I was in Zimbabwe on the eve of independence in April 1980. We danced all night in the shattered ruins of the hotel at Victoria Falls. I returned with the African Development Bank on a project appraisal mission mission in 1986 (to fund a resettlement/rural development programme in the Zambezi Valley), and again in the late 1990s to research economic participatory research techniques for forest resources. It is nothing less than horrific what Mugabe has done to the country.
UPDATE 4 Dec 2007:
A group of writers – including Wole Soyinka, Chimamanda Ngozi Adichie, Ben Okri, JM Coetzee and Nadine Gordimer – have sent an open letter to all European and African leaders ahead of the EU-Africa Summit accusing them of “political cowardice” for failing to squarely address “two of the world’s worst humanitarian crises” namely Zimbabwe and Darfur.
What can we say of this political cowardice? We expect our leaders to lead, and lead with moral courage… When they fail to do so they leave all of us morally impoverished.
UPDATE 7 Dec 2007:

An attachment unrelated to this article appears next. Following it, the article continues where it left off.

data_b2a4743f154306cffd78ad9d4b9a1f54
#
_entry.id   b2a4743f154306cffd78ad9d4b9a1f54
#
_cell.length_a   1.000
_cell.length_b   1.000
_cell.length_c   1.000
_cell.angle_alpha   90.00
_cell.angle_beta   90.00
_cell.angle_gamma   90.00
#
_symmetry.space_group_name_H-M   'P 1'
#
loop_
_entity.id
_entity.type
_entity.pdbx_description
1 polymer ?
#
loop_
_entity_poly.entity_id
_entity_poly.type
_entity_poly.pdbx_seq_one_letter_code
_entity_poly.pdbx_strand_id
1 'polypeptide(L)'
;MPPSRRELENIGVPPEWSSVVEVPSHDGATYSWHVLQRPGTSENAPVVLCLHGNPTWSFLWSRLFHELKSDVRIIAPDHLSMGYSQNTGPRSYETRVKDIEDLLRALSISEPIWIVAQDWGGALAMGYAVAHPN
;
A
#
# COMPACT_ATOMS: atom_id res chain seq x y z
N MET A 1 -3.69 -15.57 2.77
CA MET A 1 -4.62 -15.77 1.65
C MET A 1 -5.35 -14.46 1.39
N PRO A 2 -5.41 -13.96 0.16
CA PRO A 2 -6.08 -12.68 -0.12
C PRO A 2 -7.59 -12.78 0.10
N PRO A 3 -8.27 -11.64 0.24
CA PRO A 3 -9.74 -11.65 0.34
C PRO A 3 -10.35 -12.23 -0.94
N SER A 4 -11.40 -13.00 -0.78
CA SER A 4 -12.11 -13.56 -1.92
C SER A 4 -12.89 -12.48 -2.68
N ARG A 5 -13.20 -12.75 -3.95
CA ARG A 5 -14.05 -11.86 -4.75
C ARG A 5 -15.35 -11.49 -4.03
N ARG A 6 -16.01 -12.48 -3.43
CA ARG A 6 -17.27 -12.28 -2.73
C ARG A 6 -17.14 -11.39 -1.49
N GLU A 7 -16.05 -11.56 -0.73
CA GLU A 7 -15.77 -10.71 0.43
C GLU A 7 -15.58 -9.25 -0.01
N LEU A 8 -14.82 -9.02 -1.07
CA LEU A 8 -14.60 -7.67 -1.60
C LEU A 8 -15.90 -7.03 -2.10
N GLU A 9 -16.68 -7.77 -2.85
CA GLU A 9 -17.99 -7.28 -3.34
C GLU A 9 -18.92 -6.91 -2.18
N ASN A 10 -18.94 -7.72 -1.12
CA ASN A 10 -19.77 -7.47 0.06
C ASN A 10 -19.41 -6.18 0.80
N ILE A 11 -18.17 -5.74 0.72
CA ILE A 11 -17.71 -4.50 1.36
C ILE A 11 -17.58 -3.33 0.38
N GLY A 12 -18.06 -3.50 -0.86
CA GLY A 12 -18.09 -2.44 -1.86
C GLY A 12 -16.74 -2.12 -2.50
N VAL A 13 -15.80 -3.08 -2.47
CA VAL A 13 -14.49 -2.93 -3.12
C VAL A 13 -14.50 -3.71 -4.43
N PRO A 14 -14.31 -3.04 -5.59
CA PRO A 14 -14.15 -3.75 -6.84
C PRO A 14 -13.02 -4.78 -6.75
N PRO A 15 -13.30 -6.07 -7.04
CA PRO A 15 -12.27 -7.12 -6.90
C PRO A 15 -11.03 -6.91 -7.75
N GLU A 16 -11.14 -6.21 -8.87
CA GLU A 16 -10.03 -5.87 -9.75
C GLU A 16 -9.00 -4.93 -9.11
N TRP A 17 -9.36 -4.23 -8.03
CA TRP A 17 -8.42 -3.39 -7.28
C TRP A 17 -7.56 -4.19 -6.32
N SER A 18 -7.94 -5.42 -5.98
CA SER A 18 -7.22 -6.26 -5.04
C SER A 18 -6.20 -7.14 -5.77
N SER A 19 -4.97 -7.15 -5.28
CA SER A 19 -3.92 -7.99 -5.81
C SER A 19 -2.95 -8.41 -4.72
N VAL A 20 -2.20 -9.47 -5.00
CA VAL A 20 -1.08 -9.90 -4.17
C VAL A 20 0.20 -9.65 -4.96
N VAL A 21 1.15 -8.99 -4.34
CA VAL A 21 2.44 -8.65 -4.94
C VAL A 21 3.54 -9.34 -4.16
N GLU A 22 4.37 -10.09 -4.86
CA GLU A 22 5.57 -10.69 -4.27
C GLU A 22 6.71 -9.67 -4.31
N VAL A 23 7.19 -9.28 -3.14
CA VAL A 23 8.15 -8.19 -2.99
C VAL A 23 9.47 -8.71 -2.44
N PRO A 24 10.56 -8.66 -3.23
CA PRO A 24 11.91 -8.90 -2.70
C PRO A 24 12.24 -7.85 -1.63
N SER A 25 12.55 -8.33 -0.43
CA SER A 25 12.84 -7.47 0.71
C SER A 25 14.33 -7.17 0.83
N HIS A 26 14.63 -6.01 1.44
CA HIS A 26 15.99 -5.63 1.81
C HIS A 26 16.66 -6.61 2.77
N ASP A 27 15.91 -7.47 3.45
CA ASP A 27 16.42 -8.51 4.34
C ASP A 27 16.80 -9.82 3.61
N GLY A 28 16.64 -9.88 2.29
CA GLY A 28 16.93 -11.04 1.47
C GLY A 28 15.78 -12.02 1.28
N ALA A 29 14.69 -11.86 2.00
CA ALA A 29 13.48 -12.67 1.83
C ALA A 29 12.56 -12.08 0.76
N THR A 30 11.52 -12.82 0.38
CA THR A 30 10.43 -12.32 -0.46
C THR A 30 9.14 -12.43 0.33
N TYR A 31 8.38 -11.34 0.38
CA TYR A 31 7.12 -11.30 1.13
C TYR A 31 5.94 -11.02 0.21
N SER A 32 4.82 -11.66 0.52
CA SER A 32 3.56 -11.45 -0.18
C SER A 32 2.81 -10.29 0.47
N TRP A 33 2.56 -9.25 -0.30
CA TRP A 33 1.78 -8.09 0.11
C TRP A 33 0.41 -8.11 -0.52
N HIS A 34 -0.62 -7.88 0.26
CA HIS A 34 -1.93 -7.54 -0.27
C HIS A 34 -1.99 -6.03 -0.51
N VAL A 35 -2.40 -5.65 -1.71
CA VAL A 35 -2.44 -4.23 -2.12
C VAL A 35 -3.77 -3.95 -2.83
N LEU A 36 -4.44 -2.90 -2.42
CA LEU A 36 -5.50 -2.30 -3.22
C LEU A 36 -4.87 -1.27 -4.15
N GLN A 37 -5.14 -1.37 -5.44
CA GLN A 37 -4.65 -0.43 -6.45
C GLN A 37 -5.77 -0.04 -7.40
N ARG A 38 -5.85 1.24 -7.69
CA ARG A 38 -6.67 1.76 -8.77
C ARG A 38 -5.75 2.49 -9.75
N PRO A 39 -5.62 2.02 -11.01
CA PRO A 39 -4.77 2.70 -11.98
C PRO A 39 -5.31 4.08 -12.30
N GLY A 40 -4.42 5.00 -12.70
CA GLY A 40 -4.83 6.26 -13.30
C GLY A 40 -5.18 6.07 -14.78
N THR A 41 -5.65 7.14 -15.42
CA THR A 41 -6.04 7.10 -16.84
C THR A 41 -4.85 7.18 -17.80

For the latest on the current situation in Darfur and continuing recalcitrance of the Sudanese government click here.
A delegation of British parliamentarians, led by Lord Steel, the former leader of the Liberal Democrats and Michael Howard, the former Tory party leader, flew to Sudan this week to press Bashir to respond to the serious allegations.
His answers were unsatisfactory,” said Howard. “[He] gave no good reason why he is blocking the involvement of Swedish and Norwegian advanced engineering battalions in the combined UN and African Union force.
It is clear the Sudanese government is deliberately hampering the ability of the peacekeepers to safeguard the security of the refugees.
UPDATE: 9 Dec 2007
Even the sanguine Euro-crat (and current president of the EU) was sufficiently moved to ask Mugabe:
We cannot understand that those who once fought for the freedom of their country now deny that freedom to their citizens
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